AOAV: all our reports

Explosive States- Monitoring explosive violence in 2014: Conclusions and recommendations


More civilian casualties, from more incidents of explosive violence, were recorded in 2014 than in any of the three previous years that AOAV has been monitoring explosive weapon use.

2014 is the third consecutive year in which there has been a reported rise in civilian casualties from explosive weapons, up 5% from 2013 and up 52% since 2011, the year when AOAV first began recording.

Over four years, AOAV has now recorded 144,545 casualties of explosive violence. Three-quarters of all of these were civilians (112,262 deaths and injuries, 78%). Year on year, civilians have borne the burden of reported explosive violence.

Every year, no matter which country tops AOAV’s list, civilians are the most at risk from explosive weapons when they are used in populated areas. This was true again in 2014, when civilians made up 92% of casualties in populated areas, compared to 34% in other areas.

It is clear from this body of data that while the threat to civilians from explosive weapons is not reducing, the most effective measure that could be taken to dramatically improve civilian protection is to change how they are used.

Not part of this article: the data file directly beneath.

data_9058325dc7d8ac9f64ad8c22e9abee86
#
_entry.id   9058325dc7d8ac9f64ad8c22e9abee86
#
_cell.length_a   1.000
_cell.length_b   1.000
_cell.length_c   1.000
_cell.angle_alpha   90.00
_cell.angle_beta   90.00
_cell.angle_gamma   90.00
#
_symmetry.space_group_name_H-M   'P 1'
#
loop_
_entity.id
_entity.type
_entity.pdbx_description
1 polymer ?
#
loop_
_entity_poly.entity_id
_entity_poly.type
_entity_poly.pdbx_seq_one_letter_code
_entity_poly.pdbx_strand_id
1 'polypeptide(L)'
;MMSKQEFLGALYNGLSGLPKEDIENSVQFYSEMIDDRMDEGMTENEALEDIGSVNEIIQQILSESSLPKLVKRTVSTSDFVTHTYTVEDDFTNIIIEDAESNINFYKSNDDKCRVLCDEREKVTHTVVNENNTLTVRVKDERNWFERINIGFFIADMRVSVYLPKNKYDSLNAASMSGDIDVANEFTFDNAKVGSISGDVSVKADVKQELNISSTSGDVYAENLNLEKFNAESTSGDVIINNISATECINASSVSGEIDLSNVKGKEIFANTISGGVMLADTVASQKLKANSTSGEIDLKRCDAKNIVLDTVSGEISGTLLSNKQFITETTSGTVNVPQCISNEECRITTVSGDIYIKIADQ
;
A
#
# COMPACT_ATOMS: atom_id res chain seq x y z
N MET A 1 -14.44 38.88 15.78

This distinct and predictable pattern of harm is now recognised by more than 40 states around the world who have spoken out against the use of explosive weapons in populated areas.[i] In February 2014, UN Security Council resolution 2139 demanded an immediate end to “the indiscriminate employment of weapons in populated areas, including and aerial bombardment […]” in the fighting in Syria.[ii] In April 2014, the Economic and Social Council of the General Assembly recommended all Member States to work towards developing practical and political measures to address the humanitarian impact of the use of wide-area effect explosive weapons in populated areas.[iii] The United Nations has brought together nations and civil society actors aiming to reduce the humanitarian harm that these weapons cause.[iv]

In July 2014 the United Nations Office for the Coordination of Humanitarian Affairs (UNOCHA), together with the Norwegian Ministry of Foreign Affairs, held a meeting of experts on strengthening the protection of civilians from the use of explosive weapons in populated areas.[v] This was the second such meeting, and demonstrates increased commitment towards the development of a political commitment. AOAV also convened a meeting of experts to address the humanitarian impact of improvised explosive devices (IEDs) in September 2014.[vi]

AOAV is a member of the International Network on Explosive Weapons (INEW). We urge states and all users of explosive weapons to: